The national AAUP was founded in 1915. The Bulletin of the American Association of University Professors (Vol. II, No. 2, Apr. 1916, p. 10) includes a revised roster of the 867 charter members representing 60 colleges and universities. Included on this list are the names of ten University of Iowa professors. A later issue of the Bulletin (Vol. II, No. 3, May 1916, p. 20) confirms that a chapter of the AAUP had been organized at Iowa. Soon after, the Bulletin (Vol. III, No. 1, Jan. 1917, p. 25) published a roster of “Members of the Association” that included 42 UI professors. This list identifies C. B. Wilson as the “Chairman of the Local Branch” and includes familiar names such as Seashore, Shambaugh, and Shimek.
The University of Iowa Libraries’ University Archives has three or four feet of shelf space devoted to AAUP chapter documents, but the oldest that has been unearthed is a letter dated March 27, 1923.
Issues dealt with by the chapter often reflected the times, but throughout the period covered by the documents, it is clear that the chapter was concerned about the perennial AAUP issues of shared governance, standards for promotion and tenure, and due process. For example, the chapter constitution, approved in April 1948, included a Committee on Faculty Participation in University Government.
Following World War II, the chapter had a Committee on Housing, a reflection of the serious housing shortage at the time. A survey conducted by this committee yielded about 350 responses, and “246 clearly indicated that they were interested in the initiation of some form of faculty housing project.”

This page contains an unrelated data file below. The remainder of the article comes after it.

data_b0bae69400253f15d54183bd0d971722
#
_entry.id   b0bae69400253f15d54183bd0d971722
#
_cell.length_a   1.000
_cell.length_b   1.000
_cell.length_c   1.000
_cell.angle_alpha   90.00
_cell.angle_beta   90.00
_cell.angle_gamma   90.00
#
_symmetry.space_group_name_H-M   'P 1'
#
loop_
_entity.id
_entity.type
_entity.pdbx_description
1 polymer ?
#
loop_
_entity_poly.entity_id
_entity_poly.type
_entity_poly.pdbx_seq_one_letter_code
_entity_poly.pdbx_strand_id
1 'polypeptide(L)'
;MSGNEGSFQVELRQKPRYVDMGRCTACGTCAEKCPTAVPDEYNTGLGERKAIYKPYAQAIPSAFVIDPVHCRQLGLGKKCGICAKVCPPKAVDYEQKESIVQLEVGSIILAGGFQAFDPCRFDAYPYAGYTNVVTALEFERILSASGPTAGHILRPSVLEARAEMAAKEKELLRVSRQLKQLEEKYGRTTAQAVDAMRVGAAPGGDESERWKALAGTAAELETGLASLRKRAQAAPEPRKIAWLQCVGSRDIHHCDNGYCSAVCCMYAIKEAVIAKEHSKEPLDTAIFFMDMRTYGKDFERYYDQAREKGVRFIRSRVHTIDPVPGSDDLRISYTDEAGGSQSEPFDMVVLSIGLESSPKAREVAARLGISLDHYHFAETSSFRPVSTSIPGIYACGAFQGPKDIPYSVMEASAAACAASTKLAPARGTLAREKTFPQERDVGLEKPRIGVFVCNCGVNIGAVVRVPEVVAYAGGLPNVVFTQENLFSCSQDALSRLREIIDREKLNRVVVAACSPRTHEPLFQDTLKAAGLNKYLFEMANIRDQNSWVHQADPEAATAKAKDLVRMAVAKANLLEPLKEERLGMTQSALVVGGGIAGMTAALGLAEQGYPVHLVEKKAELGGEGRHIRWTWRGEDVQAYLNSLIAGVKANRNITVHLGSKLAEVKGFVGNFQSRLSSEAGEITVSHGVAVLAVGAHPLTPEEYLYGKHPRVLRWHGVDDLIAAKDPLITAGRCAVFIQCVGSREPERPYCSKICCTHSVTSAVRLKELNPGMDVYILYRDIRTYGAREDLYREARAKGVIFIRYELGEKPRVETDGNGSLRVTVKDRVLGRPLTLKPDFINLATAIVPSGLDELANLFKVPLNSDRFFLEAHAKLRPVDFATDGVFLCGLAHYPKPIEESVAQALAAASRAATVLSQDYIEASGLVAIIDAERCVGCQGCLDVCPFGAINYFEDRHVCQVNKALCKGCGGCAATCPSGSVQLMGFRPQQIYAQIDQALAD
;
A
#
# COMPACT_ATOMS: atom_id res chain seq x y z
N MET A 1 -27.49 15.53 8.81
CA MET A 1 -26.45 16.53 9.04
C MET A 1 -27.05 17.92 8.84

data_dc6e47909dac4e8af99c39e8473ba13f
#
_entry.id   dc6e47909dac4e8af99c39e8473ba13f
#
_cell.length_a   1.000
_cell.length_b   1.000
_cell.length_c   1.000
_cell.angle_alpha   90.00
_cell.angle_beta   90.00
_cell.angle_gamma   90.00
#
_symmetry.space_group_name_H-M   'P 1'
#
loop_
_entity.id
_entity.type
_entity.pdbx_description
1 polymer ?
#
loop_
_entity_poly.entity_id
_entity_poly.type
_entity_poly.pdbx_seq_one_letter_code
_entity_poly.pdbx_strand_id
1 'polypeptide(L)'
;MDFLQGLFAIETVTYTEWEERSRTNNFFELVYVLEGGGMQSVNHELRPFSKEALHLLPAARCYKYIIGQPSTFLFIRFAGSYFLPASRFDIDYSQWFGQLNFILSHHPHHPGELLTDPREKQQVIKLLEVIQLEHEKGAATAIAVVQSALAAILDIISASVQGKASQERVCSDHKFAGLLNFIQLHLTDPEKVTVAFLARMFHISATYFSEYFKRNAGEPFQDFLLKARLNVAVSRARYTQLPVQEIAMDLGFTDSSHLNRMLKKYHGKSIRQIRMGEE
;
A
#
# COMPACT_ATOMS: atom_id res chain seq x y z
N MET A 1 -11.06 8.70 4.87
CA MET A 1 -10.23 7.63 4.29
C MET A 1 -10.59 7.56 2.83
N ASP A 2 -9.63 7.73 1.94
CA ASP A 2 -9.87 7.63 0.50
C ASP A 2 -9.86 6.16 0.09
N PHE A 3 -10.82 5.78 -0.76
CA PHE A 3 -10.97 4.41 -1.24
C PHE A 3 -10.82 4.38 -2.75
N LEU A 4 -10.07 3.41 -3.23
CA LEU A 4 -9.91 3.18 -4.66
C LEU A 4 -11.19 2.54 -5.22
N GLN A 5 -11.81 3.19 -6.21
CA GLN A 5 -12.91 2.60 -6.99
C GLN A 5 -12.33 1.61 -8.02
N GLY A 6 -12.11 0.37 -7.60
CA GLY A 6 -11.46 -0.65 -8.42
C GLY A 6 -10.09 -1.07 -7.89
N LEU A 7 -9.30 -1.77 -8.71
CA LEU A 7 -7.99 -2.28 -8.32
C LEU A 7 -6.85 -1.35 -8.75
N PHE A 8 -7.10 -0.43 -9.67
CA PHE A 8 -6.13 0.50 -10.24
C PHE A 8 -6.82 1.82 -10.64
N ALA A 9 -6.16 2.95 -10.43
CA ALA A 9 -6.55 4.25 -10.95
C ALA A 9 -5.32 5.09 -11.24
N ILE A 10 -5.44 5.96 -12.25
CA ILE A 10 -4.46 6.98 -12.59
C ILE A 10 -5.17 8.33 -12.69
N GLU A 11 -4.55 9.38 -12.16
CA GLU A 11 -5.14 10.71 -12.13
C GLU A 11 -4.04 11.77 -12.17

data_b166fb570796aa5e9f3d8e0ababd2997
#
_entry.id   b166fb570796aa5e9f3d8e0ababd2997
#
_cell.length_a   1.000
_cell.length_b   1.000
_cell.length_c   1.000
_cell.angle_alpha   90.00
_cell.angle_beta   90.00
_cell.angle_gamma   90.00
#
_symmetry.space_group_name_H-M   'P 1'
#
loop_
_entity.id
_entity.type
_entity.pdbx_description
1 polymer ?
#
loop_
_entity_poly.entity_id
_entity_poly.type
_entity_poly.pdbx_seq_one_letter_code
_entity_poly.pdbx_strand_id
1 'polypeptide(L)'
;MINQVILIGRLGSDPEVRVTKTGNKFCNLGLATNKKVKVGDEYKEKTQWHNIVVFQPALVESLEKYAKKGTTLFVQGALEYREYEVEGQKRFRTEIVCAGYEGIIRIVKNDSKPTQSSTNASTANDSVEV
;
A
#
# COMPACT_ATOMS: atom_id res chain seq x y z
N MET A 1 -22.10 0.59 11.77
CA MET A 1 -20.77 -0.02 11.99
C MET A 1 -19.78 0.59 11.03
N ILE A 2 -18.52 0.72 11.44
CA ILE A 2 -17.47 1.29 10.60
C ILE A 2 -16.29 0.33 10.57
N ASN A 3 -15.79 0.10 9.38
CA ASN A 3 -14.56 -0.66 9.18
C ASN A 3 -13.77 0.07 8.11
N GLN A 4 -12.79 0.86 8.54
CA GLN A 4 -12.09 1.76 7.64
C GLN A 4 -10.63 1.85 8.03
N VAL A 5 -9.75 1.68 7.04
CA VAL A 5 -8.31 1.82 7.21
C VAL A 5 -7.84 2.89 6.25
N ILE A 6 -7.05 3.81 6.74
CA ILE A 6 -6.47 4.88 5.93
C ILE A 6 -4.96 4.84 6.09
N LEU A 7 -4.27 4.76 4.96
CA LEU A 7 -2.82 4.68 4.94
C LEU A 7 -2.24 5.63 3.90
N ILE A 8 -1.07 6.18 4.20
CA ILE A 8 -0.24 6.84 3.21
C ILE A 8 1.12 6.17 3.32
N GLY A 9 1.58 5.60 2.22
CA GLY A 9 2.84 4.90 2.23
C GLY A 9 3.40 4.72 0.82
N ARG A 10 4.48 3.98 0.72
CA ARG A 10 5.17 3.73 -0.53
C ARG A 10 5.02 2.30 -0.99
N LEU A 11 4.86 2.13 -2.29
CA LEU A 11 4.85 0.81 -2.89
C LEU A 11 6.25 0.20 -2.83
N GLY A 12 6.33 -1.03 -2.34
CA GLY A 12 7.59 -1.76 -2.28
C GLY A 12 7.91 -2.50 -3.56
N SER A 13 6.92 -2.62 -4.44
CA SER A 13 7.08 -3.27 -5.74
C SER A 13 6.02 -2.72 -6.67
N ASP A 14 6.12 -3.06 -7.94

A three-page letter to Members of the General Assembly, dated March 23, 1951, provides reasoned opposition to the “subversive activities bill of 1951.” The letter states, “[E]xperience shows that Communists are apparently happy to sign the kind of ‘written statement’ required in this bill.” They also “emphasize[d] the fact that teaching about Communism is one thing—and that teaching in favor of Communism is another.” The authors of the letter were careful though and included statements such as, “We are vigorously opposed to Communism,” and, “We feel that Communism should be fought bitterly, and with all the strength we have.”
At one time, the membership of the University of Iowa AAUP chapter was the fourth largest in the nation. A newsletter dated November 29, 1971 states, “Present membership is 456—one of the largest proportions on any campus.”
During the mid-1980s the chapter hosted a speaker who had experience as an ombudsman at a sister Big Ten university. Chapter president George Kalnitsky arranged for this speaker to talk to UI president James O. Freedman; as a direct result the University of Iowa Ombudsperson's Office was established in 1985. The first ombudsperson was Professor Anthony Sinicropi of the College of Business.Another major accomplishment of the chapter was the establishment of an annual symposium on promotion and tenure. A committee led by Ed Kottick planned the first symposium in 1987. The committee members expected that perhaps 25 faculty members might attend, but in fact, attendees numbered 125. Much to their surprise the front row was occupied by many of the deans, and they were taking notes! Soon after, the individual colleges began running their own promotion and tenure symposia. In the years that followed, the entire promotion and tenure process became much better understood and far more transparent.
“At one time, the membership of the University of Iowa AAUP chapter was the fourth largest in the nation.”
Interviews with 50-year members Ed Kottick and Brad Sagen [pdf file]